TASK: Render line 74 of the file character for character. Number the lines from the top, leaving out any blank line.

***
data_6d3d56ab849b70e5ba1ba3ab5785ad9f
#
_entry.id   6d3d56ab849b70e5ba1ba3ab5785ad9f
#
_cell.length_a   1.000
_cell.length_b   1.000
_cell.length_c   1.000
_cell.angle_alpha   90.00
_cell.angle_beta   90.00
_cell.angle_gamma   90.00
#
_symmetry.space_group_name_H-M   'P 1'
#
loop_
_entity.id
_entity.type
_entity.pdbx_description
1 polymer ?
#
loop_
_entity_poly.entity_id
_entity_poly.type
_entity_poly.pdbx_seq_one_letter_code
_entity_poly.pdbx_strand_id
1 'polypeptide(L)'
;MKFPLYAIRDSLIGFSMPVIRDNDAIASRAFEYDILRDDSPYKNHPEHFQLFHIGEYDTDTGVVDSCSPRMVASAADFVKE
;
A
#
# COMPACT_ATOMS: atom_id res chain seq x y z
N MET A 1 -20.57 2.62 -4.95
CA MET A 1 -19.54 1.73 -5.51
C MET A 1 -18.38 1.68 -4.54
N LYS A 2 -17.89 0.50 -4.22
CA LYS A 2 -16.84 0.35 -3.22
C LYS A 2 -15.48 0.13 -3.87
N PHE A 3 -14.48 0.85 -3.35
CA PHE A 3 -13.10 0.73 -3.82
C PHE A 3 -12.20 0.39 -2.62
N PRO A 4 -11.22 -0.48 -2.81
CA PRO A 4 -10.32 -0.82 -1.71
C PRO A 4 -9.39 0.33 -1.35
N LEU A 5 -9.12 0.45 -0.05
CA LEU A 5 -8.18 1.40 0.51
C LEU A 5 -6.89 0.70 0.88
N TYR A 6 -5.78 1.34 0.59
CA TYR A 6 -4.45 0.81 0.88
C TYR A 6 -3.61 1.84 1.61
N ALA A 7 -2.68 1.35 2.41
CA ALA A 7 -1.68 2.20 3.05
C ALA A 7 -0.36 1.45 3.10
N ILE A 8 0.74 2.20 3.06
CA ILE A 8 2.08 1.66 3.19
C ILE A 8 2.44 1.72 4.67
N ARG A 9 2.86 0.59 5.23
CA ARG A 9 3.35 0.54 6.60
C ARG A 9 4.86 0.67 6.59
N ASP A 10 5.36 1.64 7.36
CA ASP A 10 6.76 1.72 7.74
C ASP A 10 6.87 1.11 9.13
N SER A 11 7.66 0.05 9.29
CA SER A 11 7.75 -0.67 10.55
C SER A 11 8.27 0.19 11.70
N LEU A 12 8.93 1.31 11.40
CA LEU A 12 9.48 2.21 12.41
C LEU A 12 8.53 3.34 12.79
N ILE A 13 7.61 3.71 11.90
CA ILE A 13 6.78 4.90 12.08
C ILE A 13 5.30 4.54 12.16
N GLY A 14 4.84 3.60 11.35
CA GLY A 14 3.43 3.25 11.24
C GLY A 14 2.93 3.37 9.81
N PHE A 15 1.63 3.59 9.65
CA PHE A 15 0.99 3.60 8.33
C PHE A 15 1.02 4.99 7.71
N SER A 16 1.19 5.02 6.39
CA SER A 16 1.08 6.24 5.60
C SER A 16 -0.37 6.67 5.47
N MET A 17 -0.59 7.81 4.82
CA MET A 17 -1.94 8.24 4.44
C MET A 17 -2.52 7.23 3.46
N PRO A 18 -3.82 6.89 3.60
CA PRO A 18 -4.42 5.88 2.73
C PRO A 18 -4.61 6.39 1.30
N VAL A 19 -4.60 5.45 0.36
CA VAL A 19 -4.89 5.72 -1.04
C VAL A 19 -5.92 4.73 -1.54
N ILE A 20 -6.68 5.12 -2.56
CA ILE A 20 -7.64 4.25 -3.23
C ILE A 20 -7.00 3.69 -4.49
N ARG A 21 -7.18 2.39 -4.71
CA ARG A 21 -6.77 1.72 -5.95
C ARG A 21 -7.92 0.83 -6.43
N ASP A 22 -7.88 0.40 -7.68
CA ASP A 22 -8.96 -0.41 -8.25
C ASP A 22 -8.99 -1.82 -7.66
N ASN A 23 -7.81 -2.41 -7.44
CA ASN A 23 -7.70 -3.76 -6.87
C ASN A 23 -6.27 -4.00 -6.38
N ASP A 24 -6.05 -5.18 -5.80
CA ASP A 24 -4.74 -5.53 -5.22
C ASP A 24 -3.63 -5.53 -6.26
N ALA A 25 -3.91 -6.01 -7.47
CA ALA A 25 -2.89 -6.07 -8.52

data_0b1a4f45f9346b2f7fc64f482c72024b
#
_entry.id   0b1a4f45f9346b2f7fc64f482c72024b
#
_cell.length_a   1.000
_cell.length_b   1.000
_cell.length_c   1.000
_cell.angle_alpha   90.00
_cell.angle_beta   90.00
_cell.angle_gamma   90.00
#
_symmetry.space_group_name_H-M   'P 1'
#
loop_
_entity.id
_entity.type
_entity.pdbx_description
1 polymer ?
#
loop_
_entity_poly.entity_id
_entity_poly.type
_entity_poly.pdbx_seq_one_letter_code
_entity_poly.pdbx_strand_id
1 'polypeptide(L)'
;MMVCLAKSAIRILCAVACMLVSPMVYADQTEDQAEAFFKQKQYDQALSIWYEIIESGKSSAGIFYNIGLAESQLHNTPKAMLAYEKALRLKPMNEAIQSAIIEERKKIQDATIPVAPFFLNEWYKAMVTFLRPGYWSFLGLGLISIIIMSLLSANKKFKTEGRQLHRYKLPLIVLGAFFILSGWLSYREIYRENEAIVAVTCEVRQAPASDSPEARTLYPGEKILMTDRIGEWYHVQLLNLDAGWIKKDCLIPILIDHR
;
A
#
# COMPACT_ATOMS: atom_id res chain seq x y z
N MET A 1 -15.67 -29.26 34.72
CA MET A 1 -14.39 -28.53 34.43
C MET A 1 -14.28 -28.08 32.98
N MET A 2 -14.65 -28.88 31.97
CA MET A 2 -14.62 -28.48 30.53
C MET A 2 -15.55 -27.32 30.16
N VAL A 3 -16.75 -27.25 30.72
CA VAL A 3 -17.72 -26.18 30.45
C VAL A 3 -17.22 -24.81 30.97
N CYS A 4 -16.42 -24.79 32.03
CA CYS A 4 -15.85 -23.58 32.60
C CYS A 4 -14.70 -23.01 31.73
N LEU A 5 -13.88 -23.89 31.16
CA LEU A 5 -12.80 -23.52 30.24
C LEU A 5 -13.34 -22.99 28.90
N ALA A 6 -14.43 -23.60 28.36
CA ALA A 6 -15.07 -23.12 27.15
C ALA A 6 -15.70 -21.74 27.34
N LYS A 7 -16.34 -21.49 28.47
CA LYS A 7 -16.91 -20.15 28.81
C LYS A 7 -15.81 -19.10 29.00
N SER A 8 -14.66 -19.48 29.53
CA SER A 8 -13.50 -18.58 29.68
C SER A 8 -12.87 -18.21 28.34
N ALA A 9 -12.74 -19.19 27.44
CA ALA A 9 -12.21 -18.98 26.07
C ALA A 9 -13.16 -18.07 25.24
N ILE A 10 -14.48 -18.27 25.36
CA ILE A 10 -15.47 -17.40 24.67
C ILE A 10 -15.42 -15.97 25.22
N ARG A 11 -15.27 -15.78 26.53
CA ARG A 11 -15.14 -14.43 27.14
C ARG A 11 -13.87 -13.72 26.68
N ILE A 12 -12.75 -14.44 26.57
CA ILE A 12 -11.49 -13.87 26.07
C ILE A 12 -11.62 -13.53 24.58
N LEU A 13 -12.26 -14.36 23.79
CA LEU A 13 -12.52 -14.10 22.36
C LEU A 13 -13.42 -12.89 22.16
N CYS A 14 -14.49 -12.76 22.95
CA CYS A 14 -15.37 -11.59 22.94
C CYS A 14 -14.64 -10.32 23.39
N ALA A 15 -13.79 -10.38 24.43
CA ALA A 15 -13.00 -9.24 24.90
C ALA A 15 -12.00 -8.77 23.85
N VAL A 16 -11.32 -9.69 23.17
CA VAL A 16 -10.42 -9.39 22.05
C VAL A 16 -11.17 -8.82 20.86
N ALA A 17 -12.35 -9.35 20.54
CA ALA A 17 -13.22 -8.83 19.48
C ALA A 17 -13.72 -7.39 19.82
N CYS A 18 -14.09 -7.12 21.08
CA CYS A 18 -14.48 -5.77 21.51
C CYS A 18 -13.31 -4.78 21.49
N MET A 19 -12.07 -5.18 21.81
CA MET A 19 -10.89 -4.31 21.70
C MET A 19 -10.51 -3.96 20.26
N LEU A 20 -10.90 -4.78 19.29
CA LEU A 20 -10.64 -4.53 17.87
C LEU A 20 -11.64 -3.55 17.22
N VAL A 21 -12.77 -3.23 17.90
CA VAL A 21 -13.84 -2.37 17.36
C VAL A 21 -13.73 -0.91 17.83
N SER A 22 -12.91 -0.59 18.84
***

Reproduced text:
CA PHE A 15 0.99 3.60 8.33